With so many folks’ schedules being thrown for a loop, as well as the extra “togetherness” taking place in households all over the U.S. at this time, I think it’s fair to assume that most all of us are experiencing an inconsistency in our sleep patterns. It’s easy to get off schedule — even worth it in some instances when you find yourself like me and have FOMO. But if you’re an anxious person who already wrestles with falling asleep and staying asleep throughout the night, knocking your sleep routine could cost you a whole lot more than just some extra ZZZs.
As I’ve had to teach and re-teach myself over and over throughout the course of my life, maintaining healthy sleep habits (often referred to as “sleep hygiene”) is the only way I will ever feel like the real me. It doesn’t mean that I’m always going to like going to bed or wake up at the same time every single night or morning, because I usually don’t… especially when there are a million other things I need or want to be doing. But just like I don’t like having to take my anxiety or blood pressure medication every dang day, and yet, still do, I know that I’m at my best when I prioritize and exercise my need for proper sleep hygiene daily.
“As a nation we are not getting enough sleep,” Wayne Giles, M.D., director of CDC’s Division of Population Health, says on the CDC’s webpage. “Lifestyle changes such as going to bed at the same time each night; rising at the same time each morning; and turning off or removing televisions, computers, mobile devices from the bedroom, can help people get the healthy sleep they need.”
Every once in a blue moon, staying up at night or sleeping in later than usual in the morning is okay — we get to decide whether the benefit of throwing the schedule out the window outweighs the possible consequences of disregarding a regular sleep routine. As for me, I’ve found that not getting enough sleep on a consistent basis invites my anxiety to step up its game big time.
As a busy mother, my night and morning routines are dependent on each other, which also means that they are contingent on me getting an adequate night’s rest. I go to bed at around midnight or a little before, and I wake up at 7:30 a.m., like clockwork, the following morning. As someone with a mental health disorder, I can’t always just lie down and “go to sleep.” Unlike my husband who is literally out cold the second his head hits the pillow, I have to trick my mind into believing it’s time for bed before it’s actually time for bed by setting up a routine, avoiding screen time, slowing down on caffeinated beverages, and saying an early goodnight to my much-loved wine slushies.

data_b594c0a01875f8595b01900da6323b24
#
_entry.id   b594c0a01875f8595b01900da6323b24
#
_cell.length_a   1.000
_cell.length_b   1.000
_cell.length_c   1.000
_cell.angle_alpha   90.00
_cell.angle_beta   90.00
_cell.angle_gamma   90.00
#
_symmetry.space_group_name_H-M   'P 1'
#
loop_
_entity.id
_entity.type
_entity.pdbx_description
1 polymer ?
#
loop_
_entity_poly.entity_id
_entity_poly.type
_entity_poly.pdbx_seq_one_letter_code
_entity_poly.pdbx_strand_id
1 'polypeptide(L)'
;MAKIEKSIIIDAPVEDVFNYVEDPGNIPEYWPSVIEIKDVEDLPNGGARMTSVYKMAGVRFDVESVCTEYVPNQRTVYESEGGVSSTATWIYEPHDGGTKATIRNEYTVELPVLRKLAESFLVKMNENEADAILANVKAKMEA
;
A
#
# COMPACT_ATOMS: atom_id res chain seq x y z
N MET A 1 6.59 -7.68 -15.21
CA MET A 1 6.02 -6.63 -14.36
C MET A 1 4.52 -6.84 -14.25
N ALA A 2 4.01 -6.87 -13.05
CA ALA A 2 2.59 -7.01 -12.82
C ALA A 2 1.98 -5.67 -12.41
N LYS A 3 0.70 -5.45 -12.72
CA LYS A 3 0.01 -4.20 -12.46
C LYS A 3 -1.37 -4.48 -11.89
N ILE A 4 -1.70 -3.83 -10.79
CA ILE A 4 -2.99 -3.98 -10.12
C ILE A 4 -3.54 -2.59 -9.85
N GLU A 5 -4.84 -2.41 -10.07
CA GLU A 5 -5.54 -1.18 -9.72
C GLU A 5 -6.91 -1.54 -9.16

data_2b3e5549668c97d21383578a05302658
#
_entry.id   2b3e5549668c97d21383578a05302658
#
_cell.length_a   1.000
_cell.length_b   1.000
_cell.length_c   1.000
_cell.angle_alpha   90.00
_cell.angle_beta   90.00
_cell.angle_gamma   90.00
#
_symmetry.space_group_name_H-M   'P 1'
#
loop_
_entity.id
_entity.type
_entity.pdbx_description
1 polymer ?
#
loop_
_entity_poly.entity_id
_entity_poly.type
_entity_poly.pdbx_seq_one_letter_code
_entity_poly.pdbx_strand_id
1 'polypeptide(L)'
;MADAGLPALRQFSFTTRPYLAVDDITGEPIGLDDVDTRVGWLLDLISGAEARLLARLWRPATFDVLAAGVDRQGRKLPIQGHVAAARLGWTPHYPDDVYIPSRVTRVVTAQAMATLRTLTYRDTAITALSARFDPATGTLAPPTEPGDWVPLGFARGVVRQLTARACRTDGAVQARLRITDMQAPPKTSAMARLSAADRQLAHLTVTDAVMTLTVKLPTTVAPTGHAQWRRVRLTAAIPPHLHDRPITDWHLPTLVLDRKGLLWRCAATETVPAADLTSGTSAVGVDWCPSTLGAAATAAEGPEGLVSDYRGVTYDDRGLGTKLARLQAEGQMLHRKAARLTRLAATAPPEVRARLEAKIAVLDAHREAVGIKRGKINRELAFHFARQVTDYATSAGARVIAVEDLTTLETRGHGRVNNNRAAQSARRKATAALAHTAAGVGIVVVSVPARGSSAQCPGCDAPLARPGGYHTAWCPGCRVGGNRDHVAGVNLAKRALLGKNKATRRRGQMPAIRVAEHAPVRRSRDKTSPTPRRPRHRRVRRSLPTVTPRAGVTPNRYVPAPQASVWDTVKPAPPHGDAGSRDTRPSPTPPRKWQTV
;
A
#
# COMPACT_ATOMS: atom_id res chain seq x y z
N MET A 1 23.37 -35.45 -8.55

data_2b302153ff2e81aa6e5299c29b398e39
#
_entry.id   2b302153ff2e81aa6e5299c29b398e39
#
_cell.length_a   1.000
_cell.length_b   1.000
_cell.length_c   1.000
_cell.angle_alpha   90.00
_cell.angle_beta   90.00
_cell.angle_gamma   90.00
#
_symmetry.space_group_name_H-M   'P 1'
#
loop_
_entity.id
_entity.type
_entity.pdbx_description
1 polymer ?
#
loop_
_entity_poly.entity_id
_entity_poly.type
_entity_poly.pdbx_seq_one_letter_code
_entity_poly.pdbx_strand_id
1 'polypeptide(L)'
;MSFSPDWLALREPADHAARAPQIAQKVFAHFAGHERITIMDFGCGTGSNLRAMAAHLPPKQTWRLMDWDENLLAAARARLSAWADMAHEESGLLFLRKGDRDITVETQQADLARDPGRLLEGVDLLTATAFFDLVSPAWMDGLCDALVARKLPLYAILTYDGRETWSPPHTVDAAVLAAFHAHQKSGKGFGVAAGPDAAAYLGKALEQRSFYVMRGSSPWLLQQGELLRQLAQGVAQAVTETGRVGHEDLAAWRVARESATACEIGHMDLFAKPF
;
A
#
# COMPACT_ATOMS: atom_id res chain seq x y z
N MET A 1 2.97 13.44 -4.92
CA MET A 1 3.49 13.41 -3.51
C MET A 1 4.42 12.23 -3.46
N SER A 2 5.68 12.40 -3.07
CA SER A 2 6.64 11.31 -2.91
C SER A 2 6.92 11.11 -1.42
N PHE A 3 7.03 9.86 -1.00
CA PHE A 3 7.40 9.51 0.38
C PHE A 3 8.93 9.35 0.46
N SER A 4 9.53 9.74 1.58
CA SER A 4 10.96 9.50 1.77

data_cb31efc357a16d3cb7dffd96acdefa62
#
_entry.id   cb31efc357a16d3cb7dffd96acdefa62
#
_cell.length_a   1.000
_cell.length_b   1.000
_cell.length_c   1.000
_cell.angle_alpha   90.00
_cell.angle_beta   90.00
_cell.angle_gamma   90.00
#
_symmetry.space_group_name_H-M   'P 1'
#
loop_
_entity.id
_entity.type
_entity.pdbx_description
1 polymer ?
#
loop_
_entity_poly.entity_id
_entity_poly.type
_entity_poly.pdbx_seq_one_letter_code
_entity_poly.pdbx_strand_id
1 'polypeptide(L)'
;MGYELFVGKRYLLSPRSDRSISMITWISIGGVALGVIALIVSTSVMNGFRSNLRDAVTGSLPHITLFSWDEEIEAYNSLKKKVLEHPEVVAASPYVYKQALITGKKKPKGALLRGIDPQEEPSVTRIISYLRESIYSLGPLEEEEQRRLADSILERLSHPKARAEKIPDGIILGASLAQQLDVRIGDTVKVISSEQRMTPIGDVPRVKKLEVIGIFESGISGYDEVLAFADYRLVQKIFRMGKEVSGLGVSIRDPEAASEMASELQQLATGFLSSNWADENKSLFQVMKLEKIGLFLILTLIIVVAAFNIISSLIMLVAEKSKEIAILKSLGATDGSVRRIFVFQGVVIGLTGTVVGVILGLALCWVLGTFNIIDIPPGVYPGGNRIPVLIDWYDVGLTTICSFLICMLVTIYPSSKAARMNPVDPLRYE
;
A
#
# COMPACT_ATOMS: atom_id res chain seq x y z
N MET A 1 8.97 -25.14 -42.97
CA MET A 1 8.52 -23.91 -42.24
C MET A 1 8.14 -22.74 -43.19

Depending on how my day unfolded or how I’m feeling that night, my nightly schedule typically starts off with dimmed lights and an aromatherapy shower or bath… you know, to help put myself in “sleep mode.” But since I constantly crave productivity, it’s not easy for me to avoid picking up my phone and start scrolling while my hands are idle and soaking in the tub. Knowing this about myself, I take steps to prevent my subconscious mind from physically acting out by placing my phone out of arm’s reach.
If my mind starts to wonder, reminding me of every little thing I ought to be doing or didn’t get done that day (which let’s be honest, it always does), I reel it back in and remind myself to focus on the only thing I really should be doing: breathing. Inhaling these hard-to-come-by-moments of being still and mindful, and then exhaling the newly-found, sleepy peace.
Sometimes I’ll massage my calves, arms, neck, or any other part of my body where I can feel the tension or anxiety building. Other times, I’ll allow myself a 5-10 minute time span entirely devoted to stretching. And if I’m really feeling like a zen-centered cliché, I’ll turn on some soft white noise or a meditation track to help achieve the level of rest needed for a good night’s sleep.
Of course, what works for one person might not for another. For some, they could try all of these relaxation techniques plus some and still wrestle with falling and staying asleep. In such a case, it would be wise to consult with a physician just to rule out any underlying causes which could be a contributing factor. But when medical conditions aren’t involved, it wouldn’t hurt to challenge yourself with some self-discipline regarding your sleep hygiene — particularly if you’re like me and find yourself feeling anxious over every little thing every single day. Evaluating your sleep patterns could just be your saving grace.
My nightly routine allows me to focus solely on myself in a way that I find relaxing and soothing, in a way I wouldn’t have the time for unless I designated a slot in my day just for me. So although the reason behind maintaining this schedule has been to benefit my sleep health, it’s also left lasting positive effects on my mental health.
I still stay up a couple of hours later than my children, so I’m not robbing myself of “me time” before I go to bed. Because I lie down at a set time each night and typically have adequate-enough sleep, I’m ready to wake up early in the morning and drink steaming hot coffee, in the beauty of silence, while getting ready. When my kids finally roll out of bed in the morning, I’m able to give myself to them fully — already feeling good accomplished for prioritizing my needs first.
Do I skip a day here and there? Abso-freaking-lutely. I’d be the biggest liar if I said that I didn’t stay up until 2 a.m. on occasion watching stupid videos on my phone while drinking a Dr. Pepper. But the thing is, those days are meant to be a release… they are not meant to be my everyday reality.
What I failed to realize for so long is that my sleep hygiene habits actually align perfectly with what I need to do each day to feel like a real human being. By sacrificing what has come to be just an hour or two each day, I’ve found the secret to becoming one of the best versions of me.